Some teeth end up chipping after a time. If you have a chipped tooth, you may wonder how your tooth weakened enough to chip. The following information will give you some insight into avoiding this type of dental problem.
Defining Chips and Cracks
If you have a chipped or cracked tooth, you may not feel any dental pain. This is because the chip or crack is not big enough to expose the nerves. If the chip or crack exposes the nerves inside your tooth, you will usually notice increased pain or sensitivity when you eat or drink a cold or hot beverage. You may have a chip on one of the back teeth on the chewing service. If so, this type of chip is called a broken cusp. Usually, the tooth must be restored with an onlay or dental crown to prevent further damage or decay.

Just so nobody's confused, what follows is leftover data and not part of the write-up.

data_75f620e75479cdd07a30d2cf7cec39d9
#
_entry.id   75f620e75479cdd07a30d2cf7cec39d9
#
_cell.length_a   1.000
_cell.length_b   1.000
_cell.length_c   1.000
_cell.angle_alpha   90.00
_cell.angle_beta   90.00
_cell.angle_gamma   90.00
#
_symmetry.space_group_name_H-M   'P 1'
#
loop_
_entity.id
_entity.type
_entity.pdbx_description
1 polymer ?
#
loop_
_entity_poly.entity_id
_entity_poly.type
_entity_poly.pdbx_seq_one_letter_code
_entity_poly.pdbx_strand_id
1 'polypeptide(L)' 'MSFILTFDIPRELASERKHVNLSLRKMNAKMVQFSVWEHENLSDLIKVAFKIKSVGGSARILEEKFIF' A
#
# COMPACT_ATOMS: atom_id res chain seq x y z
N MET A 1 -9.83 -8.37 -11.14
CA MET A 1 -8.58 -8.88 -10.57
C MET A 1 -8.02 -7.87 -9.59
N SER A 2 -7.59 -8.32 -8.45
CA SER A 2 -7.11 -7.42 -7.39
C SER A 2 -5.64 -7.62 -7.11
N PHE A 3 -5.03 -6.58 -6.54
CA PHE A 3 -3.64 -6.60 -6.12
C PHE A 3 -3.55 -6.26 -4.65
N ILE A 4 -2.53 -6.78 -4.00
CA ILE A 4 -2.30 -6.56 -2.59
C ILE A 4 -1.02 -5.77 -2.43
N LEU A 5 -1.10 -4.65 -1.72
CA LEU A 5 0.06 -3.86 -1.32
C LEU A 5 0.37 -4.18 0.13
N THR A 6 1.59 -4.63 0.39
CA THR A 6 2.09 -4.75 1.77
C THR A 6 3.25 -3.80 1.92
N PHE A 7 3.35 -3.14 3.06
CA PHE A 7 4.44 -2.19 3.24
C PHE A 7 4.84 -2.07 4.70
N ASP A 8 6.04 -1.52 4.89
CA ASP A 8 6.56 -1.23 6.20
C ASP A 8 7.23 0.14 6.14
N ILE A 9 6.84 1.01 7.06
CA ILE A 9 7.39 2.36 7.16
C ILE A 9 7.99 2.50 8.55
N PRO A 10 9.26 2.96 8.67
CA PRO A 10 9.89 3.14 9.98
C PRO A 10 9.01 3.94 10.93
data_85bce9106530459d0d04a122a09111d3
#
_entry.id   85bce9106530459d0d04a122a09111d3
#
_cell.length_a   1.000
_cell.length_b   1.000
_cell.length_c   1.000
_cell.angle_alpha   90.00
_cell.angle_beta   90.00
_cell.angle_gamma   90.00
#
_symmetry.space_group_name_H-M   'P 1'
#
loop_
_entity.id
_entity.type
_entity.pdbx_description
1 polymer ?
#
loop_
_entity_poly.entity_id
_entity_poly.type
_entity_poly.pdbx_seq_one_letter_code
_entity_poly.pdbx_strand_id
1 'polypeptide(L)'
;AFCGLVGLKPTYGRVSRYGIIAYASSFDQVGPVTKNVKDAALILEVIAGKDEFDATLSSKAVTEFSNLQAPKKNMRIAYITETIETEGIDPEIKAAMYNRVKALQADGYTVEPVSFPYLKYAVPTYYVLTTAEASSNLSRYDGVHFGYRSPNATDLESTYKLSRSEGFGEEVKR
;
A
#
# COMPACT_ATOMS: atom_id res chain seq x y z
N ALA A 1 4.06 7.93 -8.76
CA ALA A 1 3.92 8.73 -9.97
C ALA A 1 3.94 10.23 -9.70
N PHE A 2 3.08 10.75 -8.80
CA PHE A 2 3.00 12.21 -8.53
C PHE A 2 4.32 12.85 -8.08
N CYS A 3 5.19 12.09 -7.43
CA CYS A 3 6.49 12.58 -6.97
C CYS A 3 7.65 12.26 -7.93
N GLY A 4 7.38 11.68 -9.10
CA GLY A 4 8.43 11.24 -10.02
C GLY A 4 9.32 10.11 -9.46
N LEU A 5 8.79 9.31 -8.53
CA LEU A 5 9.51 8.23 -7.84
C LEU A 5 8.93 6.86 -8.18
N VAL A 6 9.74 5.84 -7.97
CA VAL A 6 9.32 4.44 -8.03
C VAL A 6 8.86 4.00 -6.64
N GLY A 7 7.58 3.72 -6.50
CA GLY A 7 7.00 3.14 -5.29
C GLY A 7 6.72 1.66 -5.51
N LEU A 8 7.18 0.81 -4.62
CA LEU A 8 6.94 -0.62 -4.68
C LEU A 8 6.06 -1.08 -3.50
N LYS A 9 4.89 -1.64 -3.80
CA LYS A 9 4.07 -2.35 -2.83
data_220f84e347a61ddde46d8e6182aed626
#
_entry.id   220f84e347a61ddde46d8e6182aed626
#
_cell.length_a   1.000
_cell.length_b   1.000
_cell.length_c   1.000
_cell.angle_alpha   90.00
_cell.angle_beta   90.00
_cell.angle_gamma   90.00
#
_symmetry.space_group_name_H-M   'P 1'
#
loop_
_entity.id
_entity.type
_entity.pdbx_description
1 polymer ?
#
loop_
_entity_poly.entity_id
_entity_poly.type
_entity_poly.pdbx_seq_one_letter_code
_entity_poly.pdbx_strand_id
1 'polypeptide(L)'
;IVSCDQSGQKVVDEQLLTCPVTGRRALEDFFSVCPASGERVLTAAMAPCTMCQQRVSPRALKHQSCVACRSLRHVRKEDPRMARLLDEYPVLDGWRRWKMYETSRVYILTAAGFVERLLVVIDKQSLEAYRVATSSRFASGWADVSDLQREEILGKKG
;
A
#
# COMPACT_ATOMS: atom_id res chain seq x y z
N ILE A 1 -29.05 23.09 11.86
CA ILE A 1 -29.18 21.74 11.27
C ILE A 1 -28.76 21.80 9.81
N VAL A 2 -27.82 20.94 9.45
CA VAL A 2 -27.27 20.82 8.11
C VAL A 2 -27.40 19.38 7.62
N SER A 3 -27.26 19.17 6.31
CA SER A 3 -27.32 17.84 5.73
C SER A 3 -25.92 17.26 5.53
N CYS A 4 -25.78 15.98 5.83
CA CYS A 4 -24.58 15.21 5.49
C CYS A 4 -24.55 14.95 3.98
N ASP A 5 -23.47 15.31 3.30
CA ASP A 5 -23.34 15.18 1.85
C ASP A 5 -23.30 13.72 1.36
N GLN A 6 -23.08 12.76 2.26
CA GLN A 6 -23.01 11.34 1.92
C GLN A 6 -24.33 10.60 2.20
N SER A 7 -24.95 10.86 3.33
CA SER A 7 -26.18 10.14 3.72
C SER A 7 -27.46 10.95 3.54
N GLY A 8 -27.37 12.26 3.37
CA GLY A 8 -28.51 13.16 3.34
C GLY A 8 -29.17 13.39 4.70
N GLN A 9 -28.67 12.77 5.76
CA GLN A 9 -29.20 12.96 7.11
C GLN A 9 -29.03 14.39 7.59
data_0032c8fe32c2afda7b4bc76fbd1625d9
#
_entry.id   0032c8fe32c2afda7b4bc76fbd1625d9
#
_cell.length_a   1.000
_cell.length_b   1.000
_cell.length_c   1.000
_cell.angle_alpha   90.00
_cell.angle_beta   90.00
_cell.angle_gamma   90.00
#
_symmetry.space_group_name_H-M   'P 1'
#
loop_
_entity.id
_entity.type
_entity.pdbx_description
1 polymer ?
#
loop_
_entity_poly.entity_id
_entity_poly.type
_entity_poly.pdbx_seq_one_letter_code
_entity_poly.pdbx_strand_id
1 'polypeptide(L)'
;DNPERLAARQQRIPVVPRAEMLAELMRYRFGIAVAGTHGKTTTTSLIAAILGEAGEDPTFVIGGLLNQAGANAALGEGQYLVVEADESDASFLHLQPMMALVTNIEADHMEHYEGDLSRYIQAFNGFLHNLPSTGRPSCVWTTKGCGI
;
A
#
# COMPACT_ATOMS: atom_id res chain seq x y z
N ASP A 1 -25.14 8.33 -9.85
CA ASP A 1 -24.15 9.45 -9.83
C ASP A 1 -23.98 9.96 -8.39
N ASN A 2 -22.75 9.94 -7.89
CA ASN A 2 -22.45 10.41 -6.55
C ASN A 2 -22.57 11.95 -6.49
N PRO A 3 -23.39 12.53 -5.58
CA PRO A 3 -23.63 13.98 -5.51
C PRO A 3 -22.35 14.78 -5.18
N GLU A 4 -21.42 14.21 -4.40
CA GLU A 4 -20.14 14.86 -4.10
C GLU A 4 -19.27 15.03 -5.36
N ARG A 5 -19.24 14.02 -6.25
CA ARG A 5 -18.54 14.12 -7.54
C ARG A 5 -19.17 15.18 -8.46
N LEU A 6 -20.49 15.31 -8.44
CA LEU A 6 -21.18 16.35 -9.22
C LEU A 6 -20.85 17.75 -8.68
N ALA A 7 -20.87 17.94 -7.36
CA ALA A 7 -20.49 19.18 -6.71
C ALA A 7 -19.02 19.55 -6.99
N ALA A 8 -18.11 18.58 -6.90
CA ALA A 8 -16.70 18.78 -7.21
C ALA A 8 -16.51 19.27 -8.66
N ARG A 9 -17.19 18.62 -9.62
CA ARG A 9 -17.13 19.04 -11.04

When a tooth becomes cracked, it may only affect the enamel or may extend down the tooth to the root. You may only notice pain when chewing or when you eat a very hot or cold food or drink. Causes of chips and cracks come from cavities, a poor dental bite, or trauma to the mouth or face. Poor dental hygiene also leaves the teeth vulnerable to chips or cracks. That is why it is important to maintain a regular daily schedule of brushing and flossing. Good dental care at home and seeing us regularly will prevent problems with cracks or chipping.
Again, if your tooth has a chip or you notice it is cracked, don't delay dental treatment. You will further weaken the tooth if the damage is not repaired. We can restore your tooth, so you experience less sensitivity and avoid future dental problems. Give us a call and set up an appointment today for a cleaning and exam.